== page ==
To achieve the NHS’s ambition to move care closer to the home, focus needs to shift from commissioning reform to supporting providers to do things differently, says John Copps.
Over the last decade, ‘moving care closer to home’ is a mantra that has moved from the side-lines to being part of mainstream thinking in the NHS.
An essay competition run by the King’s Fund earlier this year asked entrants to imagine a ‘What if…’ scenario for the future of the NHS. The winner’s essay, entitled ‘What if… the NHS moved most care out of hospital?’ contained a striking image:
“There was quite a crowd cheering as the local MP drew a curtain over the door in celebration of another sign of the success of moving care closer to home. I’m old enough to remember it wasn’t always like this; years ago, the crowd would have been waving placards in protest. I tried to tell my grandchildren this but they didn’t understand. ‘You mean people wanted to be in hospital?’, they said, incredulous.” (Sue Brown 2017 – link)
The Five Year Forward View’s vision to dissolve the ‘classic divide’ between doctors and hospitals, physical and mental health, health and social care, and prevention and treatment is at the heart of local healthcare strategies across the country.
But how we achieve the historic shift in services is the real challenge.
What everyone agrees on is that it will take closer working between NHS-led clinical services and local authority-led adult social care. Moving care closer to the home requires integrated service delivery.
To date, the work on healthcare integration has focused on changes to commissioning and aligning decision-making processes linked to the way care is bought. For example, in Tameside, the local authority and CCG has appointed a single accountable officer and pooled their budgets. In Hull, the leader of the CCG now sits as a director on the management team of the council.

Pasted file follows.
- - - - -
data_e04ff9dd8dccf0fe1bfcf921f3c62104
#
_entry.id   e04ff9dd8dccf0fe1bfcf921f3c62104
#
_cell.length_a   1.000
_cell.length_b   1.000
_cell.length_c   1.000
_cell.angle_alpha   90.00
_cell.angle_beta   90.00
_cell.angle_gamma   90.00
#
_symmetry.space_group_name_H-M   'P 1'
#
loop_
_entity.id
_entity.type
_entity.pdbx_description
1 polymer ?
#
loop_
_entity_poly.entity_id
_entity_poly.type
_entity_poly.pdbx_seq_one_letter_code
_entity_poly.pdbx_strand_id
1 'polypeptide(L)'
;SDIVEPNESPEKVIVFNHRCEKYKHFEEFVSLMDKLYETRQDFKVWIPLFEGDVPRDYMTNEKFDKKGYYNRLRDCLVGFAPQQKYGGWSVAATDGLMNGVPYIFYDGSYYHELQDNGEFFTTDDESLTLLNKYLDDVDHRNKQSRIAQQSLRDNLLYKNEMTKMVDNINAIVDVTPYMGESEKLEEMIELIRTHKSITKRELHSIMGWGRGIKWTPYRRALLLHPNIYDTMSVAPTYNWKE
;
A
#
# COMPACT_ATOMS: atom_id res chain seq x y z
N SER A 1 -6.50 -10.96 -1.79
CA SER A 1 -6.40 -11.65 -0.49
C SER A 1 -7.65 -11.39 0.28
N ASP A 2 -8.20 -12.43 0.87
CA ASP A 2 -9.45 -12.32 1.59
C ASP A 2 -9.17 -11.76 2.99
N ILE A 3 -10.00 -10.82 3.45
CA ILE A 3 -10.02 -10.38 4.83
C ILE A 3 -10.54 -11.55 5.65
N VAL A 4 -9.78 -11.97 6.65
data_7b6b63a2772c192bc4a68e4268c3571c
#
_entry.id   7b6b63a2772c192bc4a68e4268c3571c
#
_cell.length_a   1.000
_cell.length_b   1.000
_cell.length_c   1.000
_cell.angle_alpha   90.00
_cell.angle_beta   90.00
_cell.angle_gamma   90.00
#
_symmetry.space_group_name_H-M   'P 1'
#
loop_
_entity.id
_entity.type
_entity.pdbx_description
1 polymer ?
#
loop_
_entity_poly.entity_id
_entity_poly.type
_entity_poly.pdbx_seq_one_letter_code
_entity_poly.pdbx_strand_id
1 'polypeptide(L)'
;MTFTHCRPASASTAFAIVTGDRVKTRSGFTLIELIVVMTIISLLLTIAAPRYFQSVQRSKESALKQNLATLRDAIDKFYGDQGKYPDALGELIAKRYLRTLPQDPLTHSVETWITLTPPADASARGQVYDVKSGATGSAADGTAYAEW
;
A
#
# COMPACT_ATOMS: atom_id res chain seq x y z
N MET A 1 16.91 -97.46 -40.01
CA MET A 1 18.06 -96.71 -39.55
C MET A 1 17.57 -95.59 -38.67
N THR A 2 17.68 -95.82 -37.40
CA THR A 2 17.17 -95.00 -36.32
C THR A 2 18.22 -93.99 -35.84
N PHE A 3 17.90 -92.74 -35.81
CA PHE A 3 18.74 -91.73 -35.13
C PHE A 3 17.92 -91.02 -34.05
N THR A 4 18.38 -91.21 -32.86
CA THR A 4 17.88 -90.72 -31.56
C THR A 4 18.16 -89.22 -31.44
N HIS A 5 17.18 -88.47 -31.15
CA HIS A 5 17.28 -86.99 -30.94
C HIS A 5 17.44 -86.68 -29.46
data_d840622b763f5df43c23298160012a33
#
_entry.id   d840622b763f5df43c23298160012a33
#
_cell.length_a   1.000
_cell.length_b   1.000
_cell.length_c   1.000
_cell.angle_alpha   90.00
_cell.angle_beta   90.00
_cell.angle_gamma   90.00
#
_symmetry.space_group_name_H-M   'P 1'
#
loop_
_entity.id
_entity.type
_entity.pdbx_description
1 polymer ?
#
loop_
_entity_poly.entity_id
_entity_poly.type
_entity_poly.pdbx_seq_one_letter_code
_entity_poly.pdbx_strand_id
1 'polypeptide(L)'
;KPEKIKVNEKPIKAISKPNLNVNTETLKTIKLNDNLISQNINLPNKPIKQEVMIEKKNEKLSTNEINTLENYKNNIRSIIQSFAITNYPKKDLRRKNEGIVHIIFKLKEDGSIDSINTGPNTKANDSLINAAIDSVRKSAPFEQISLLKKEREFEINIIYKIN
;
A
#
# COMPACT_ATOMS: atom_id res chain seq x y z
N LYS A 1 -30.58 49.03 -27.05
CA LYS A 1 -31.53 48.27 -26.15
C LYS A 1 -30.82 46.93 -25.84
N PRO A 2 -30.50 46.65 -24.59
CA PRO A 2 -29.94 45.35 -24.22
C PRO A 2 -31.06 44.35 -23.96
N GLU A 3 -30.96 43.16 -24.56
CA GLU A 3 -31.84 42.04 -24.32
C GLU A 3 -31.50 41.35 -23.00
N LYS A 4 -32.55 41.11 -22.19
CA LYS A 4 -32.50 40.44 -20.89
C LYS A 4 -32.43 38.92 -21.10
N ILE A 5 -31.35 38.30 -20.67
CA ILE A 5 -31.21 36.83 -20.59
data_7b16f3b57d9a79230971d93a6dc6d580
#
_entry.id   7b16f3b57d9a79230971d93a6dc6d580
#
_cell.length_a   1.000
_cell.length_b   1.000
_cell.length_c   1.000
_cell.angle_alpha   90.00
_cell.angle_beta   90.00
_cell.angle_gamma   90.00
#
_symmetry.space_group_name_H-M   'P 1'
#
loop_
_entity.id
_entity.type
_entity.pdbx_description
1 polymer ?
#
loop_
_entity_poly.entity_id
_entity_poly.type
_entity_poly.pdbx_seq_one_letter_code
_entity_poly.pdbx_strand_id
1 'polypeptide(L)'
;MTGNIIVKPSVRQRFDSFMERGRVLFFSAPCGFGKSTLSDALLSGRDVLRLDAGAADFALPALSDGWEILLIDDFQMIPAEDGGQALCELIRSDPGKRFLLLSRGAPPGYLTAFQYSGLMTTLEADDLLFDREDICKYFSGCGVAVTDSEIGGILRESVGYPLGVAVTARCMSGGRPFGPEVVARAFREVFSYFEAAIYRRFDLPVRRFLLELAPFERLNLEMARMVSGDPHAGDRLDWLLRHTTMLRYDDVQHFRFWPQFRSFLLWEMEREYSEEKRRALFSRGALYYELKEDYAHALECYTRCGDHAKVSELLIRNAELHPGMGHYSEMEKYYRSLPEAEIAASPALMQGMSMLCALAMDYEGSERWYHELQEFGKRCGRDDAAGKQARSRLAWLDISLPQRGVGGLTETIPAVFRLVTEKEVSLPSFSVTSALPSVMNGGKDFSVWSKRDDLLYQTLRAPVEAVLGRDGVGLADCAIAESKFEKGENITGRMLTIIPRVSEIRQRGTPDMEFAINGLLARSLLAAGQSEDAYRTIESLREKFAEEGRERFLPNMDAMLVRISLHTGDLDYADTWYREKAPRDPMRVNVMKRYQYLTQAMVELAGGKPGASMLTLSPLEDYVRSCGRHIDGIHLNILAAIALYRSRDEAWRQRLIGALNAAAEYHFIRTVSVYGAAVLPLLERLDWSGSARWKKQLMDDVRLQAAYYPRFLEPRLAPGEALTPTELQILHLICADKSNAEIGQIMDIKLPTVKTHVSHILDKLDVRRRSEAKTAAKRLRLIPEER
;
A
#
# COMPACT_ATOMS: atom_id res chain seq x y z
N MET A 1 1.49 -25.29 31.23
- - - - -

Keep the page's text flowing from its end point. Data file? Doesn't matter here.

Changes to commissioning are to be welcomed but are not sufficient to get to where we need to be. Transformation will only be achieved if providers – those that deliver care at the front line – do things differently. Without this, the risk is that the experience of the service user will remain the same and outcomes will not improve.
By providers, that means everyone in the system – public health, adult social care, GPs, acute, voluntary sector, and community pharmacies. They all need to become ‘integration ready’ and be able to deliver more flexible services along joined-up pathways of care, closer to the patient’s home.
Commissioners have a role here to encourage and facilitate change, for example through competitive dialogue ‘market shaping’ exercises and helping to think through the ‘art of the possible’.
As the NHS Five Year Forward View makes clear, the future means ‘new models of care’. The Vanguard programme is blazing the trail by testing new approaches but it has is a way to go to prove that the ideas are scalable. For example, the multispecialty community provider model on the Fylde Coast works to wrap health around the patient, delivering more in the community. Its ‘extensive care’ service supports older people to understand and manage their long-term conditions and general well-being and keep them out-of-hospital.
Elsewhere, there are other beacons of innovative practice outside the traditional NHS. Comprised of nine social enterprises and charities, The Health and Wellbeing Limited Liability Partnership is a vehicle for delivering integrated health and social care services. The LLP has been created to offer commissioners in the north of England a single entity to provide services along entire service pathways and across a wide geographical area.
So, in delivering care closer to the home, how far have we come? Not far enough. In 2017, it remains an aspiration, albeit one where there are areas of good practice emerging. In another ten years’ time NHS bosses hope that that it will become part of the everyday for all patients – and perhaps we might even hear those cheering crowds.
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